The exultant dismissal of everything. A hitching-up of trouser legs above this rising level of foreign liquidity. A spreading out tempered by a wish to gather in. Weathering. Rusty rooftop with greenery. The futile accomplishment of deletion. Southern hospitality. Sensory overload. Sensory deprivation. Every atom split to populate a neverending shell game run by con artists connotating the building blocks of life. It’s so casual is what it feels like. An unseemly seeming accidental existence. And yet people fly planes. Against near-white skies. This is a reason not to listen to all the best songs in a row. This is the reason time means nothing. Look out, the fuse is lit. See how it sputters, this heat seen and heard, racing on its journey to a black-powder shattered shack. Every early morning blink of a first-opened eye, this fuse is lit. And wetted fingertips flutter to pinch it out quick.

III.

Bird on a wire, sing your song, lift your wing to the world. Swoop down and over this set of fleet footprints filled in long ago. Expectations of nothing can never be unfulfilled. It’s a something-nothing to believe in, at least. An anti-ideal to carry stuck beneath an idealist’s forever-sweating armpit. Relish the freedom of solitude in public places. Deny detours diverting detritus. Pick it up, handle it, determine meaning and value, discard when done. Don’t look back but for inspiration. Forward motion fuels freedom. Reminders come free.

the musicality of everyday life

Day two of rain on my face. Harder rain, colder rain. Less enthused about it. Wednesday’s unraveling of the week’s semblance of sanity. Sameness shakes through the bones. What is today from yesterday and next week. Listen to epic chanting bands as blood pools in useless sitting legs. Message light on phone appears without phone ringing. It’s a mystery I don’t want to solve. Remember to stand and walk around. Vacate vocation. Evoke smoke. Dream a little longer in the morning, don’t let time thieves tear it away. Afternoons of fast guitar picking on taut strings of sudden tendons stretched and longing. I wouldn’t believe it if I didn’t hear it. There is nothing here anymore.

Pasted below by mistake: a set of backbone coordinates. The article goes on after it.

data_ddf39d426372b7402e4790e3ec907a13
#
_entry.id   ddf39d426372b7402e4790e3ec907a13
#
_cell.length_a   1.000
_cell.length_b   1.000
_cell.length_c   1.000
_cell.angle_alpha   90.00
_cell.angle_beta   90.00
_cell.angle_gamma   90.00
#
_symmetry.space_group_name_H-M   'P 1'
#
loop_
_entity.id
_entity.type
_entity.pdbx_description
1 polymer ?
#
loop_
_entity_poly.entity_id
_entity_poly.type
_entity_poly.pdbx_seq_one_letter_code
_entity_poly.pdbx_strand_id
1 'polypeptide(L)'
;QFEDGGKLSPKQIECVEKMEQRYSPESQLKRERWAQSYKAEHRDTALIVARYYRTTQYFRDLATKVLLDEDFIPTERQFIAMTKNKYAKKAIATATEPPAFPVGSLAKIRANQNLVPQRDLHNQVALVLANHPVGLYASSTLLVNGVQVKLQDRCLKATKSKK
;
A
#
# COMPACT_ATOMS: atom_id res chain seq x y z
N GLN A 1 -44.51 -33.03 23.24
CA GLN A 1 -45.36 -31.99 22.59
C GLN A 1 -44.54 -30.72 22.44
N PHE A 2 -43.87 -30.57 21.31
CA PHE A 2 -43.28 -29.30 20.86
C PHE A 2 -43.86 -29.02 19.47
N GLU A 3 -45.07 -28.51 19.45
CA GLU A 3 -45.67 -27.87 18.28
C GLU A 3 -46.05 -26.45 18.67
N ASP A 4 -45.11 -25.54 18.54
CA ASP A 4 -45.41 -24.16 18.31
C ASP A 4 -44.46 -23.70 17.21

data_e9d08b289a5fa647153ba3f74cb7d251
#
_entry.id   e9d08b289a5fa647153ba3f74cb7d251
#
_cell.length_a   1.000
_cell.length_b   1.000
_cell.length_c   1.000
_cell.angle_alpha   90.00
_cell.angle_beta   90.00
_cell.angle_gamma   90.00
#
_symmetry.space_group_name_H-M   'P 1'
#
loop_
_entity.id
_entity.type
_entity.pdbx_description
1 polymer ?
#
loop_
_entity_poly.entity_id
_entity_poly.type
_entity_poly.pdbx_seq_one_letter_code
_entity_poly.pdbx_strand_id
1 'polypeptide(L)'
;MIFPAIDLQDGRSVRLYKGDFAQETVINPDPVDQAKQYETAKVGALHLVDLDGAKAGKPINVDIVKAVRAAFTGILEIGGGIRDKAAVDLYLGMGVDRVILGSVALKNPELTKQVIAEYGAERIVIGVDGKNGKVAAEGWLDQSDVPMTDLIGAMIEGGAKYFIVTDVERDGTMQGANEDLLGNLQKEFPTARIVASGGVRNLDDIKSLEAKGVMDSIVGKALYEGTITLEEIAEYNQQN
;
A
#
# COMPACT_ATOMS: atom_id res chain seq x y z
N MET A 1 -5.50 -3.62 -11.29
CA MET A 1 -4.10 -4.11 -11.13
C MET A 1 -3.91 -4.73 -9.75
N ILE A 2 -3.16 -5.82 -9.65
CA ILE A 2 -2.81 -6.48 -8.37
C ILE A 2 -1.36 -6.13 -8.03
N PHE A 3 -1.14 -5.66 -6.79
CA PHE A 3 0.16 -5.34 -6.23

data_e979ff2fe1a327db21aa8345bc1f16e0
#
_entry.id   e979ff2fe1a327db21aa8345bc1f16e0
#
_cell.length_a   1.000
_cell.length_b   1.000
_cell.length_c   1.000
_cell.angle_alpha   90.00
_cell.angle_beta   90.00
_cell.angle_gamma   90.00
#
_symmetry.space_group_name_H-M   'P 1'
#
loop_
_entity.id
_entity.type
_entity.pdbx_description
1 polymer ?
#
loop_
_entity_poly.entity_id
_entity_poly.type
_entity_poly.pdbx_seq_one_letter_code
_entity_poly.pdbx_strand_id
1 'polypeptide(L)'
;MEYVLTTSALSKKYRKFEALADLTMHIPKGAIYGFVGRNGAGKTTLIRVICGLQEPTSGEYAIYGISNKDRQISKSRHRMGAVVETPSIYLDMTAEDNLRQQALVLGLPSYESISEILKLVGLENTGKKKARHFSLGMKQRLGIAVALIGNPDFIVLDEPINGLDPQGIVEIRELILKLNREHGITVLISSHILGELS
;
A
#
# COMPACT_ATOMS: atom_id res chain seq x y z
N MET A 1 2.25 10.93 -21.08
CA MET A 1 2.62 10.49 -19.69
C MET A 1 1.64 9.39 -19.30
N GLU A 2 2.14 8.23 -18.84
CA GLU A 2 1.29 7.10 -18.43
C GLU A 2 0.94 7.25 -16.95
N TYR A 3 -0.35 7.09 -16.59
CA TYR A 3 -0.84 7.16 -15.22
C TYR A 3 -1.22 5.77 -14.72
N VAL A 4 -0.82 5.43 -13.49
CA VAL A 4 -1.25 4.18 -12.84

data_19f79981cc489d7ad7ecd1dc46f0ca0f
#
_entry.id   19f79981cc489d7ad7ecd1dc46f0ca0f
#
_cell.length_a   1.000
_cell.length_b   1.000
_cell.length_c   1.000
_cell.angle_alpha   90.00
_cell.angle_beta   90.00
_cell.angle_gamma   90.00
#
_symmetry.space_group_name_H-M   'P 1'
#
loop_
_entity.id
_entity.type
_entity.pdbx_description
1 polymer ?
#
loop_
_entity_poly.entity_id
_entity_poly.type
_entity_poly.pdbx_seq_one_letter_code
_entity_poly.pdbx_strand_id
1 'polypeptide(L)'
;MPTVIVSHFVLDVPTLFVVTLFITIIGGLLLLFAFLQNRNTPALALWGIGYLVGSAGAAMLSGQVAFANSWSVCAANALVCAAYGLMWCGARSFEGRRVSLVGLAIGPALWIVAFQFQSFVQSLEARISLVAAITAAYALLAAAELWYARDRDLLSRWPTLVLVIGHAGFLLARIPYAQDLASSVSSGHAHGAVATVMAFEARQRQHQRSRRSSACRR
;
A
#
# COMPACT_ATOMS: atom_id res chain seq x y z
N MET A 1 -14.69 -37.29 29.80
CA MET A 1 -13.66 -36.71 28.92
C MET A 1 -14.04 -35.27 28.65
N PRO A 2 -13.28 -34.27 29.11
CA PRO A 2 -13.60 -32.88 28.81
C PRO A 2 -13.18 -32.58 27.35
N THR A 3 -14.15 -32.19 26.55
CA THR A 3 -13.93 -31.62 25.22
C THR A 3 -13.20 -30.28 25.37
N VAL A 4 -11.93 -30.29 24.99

late rain world

The world was late today. I don’t know. I was late. But I wasn’t expecting the world to also be late. I had hoped for a leisurely ride in on mi bicicleta. Instead there were cars everywhere. An automotive horror show. Maybe it was the rain. Rain slows the world to a crawl. Like slow motion, creeping and crawling. Not me, though. I was pedaling quite rapidly, in fact. Bike commuting reminds me I am alive. Otherwise I might think I was a walking corpse. Or a dancing one. I’m skipping a meeting this morning. I don’t care. It empowers me. Robert Walser would skip it. Walser wouldn’t still be here seven years later, though. Walser wouldn’t have made it seven months. Seven weeks, maybe. More likely seven days. He’d be in his attic room writing his soul out on shreds of borrowed paper with a stolen pen. Oh, where is the rain crow. He migrated long ago. Now who will tell us when it is about to rain. I felt the cold rain on my face and knew I was alive. No more alive than last month or last week or yesterday, but alive nonetheless. 2013 dreams have been vivid so far. It’s like there is an arthouse revival series going on in my dream life. I’m liking it. There’s nothing else to report, I’m afraid. Raining, check. Biking, check. Reading Walser, check. No more rain crow, check. Not a corpse, check. Alive, check.